More Stem Cell Clinic Hype Press Releases for the New Year …

This week I saw yet another crazy press release. I usually see these from some university claiming a stem cell first that isnt close to a first. Yet now they also seem to be coming from doctors who are claiming firsts that are no where near firsts. This one was from an Orthopedic Sports doctor who claims to be the only orthopedic surgeon in the country using stem cells (we have a few in our network and bone marrow stem cells have been in common use by surgeons for at least a decade). The story was so riddled with inaccuracies (stem cells coming from blood, stem cells not being common practice because of the Bush Embryonic stem cell ban, that there is something unique about a little bedside centrifuge processing bone marrow), that I thought it was time to again differentiate what we do from the wild west of stem cell clinics cropping up.

When we first pioneered orthopedic stem cell therapy in 2005, we were the only physicians in the U.S. doing this type of work. This last few years has seen a bevy of clinics opening up and offering stem cell therapies for pretty much whatever ails you-from arthritis to ALS to COPD to MS. A few of these clinics are legitimately trying to do a good job, but most are not. How can you tell the difference? First, lets look at the clinic types that are popping up:

The Miracle Fat Stem Cell Clinic-These clinics offer treatments for a multitude of diseases that include knee and hip arthritis. They perform a small liposuction to get cells and as such, are usually run by a plastic surgeon who oversees a processing facility that distributes cells to other medical specialists. Some claim to be operating research studies, but when I have investigated these further, most of this is more sales than reality (i.e. one clinic system claimed to have a research IRB approval that turned out to have been rescinded). In addition, on the orthopedics side of the treatments, these are usually blind non-specific injections (without any guidance to ensure accurate placement) somewhere in the vicinity of the painful joint. They frequently will combine these local injections with an IV infusion of fat stem cells, 97% of which will end up in the lungs and never see the joint. As you know from previous blogs, fat stem cells dont work as well as marrow cells for orthopedic purposes, so the orthopedic side of the business seems to be an afterthought to drive revenue.

The Little Bedside Machine Clinic-These clinics are often more focused on orthopedic problems, but use an automated bedside one size fits all machine to process bone marrow cells and platelet rich plasma. Some of these clinics do offer guidance of the injection, but very little effort is placed on tracking patients or reporting outcome data. So the type of treatment registry data that youve read about on this site over the past month isnt going to be reported by these clinics, leaving the patient to fly blind on how well these procedures work or dont work. These machines also produce about 1/10-1/15th of the stem cells per unit volume as a Regenexx-SD procedure (based on our lab studies). They also only isolate one fraction in the bone marrow that contains stem cells and discard the other fraction (not knowing that it has valuable cells).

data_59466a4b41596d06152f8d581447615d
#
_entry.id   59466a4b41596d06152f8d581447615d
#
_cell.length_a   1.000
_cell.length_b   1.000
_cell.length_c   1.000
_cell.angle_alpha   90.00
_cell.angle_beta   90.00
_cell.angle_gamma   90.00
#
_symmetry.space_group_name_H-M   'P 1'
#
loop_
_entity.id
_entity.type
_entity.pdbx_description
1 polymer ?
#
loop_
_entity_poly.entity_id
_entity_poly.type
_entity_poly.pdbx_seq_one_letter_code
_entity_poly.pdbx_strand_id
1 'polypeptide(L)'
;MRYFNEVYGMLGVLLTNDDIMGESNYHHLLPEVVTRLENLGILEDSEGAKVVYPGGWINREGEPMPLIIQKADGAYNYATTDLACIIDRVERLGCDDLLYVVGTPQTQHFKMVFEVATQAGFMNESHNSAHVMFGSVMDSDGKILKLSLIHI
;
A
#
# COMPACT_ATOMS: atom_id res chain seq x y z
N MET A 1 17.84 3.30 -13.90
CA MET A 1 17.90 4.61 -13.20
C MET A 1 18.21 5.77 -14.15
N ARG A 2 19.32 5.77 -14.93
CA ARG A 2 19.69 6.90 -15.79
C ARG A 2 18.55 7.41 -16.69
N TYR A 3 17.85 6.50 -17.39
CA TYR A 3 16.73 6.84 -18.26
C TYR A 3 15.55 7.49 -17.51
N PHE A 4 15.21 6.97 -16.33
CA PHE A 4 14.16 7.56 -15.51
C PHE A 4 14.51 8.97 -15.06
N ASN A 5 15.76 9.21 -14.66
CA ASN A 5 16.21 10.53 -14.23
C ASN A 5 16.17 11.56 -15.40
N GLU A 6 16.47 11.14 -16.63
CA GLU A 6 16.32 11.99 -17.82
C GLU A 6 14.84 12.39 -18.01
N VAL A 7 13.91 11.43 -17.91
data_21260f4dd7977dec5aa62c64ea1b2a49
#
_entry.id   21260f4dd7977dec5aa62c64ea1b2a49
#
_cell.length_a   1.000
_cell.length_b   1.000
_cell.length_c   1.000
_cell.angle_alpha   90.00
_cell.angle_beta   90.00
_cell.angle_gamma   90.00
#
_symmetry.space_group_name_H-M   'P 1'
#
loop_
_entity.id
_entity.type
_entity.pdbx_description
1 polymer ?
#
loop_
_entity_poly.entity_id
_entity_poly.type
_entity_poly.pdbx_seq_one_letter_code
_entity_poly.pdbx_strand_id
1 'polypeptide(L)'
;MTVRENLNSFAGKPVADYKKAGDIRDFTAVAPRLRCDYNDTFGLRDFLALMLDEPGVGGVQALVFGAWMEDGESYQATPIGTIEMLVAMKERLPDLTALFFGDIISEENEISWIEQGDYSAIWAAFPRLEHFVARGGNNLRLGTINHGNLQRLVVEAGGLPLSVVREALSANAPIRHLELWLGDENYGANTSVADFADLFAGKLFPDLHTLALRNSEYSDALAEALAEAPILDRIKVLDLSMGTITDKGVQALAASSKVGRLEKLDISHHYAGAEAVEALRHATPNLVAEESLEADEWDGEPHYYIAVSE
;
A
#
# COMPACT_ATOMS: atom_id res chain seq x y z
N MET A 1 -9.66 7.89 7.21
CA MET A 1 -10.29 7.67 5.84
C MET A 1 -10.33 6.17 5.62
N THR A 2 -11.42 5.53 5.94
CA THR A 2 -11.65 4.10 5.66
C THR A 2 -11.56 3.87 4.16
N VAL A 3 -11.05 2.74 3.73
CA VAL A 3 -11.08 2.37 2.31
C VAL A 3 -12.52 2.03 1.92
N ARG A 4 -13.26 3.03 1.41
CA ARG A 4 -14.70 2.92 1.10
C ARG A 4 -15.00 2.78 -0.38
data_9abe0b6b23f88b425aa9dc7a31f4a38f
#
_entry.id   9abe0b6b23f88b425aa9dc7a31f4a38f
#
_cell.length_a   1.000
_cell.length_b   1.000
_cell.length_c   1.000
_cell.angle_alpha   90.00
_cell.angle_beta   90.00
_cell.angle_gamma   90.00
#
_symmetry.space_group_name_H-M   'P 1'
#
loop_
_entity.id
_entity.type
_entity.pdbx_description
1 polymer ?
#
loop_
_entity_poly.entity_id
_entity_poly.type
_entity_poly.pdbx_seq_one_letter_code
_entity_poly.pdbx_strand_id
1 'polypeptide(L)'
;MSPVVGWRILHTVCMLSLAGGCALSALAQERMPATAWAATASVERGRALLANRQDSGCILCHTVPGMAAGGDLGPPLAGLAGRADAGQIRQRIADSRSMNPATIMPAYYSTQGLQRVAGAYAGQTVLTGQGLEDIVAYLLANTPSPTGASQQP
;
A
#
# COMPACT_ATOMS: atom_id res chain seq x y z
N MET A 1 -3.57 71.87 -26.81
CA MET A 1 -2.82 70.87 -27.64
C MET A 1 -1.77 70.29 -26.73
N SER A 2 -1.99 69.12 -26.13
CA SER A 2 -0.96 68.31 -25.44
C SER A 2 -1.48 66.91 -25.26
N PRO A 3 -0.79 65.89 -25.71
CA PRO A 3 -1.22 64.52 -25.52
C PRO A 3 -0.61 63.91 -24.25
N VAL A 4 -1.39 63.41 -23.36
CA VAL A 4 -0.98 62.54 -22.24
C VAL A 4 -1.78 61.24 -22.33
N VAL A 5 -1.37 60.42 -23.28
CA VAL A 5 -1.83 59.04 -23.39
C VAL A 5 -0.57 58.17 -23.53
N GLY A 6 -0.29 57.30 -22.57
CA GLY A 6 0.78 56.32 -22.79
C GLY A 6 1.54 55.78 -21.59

So what key components should a clinic have so you can feel comfortable?

Treatment Registry Tracking of Patients

Any new therapy that is yet standard of care needs to have data collected, even if it looks very promising from the standpoint of patient experience (i.e. a doctor says it has worked well in other patients). This means that standardized questionnaires are sent to the patient at set time points to see if they have less pain, more function, or had any complications with the procedure. This is a huge commitment on the part of the clinic and the doctor. As an example, right now we have a Clinical Research organization quality customized software to assist us in collecting data on the patients weve treated. We have two full-time employees to collect data, several part time supervisors, and a full time bio statistician to analyze this data. When we want to report the data, we must enlist the help of expensive physicians to call patients who havent responded to their questionnaires as this helps to make sure we have enough data to report. While we have a bio statistician, we must then use more expensive doctor time to help him decide whats clinically meaningful to analyze.

How can you tell if a clinic is doing this? They will have data from their patients that they have collected and reported, usually on an annual basis. As an example, the clinic mentioned above with the little bedside centrifuge that claimed magic, had no data and just began doing this procedure, so you wouldnt expect there to be any. Why is it important to see that clinics data? A procedure like this may produce very different results in a different doctors hands. In addition, the clinic will be able to tell you exactly how it collects its data, who collects it, how often, etc For example, a proper treatment registry collects data at set time points like 1 month, 3 months, 6 months, 1 year, 2 years, 3 years, etc If all you get is a call from a nurse like you would after any common surgery, then this isnt nearly enough.

Guidance of the Injection

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More Stem Cell Clinic Hype Press Releases for the New Year ...

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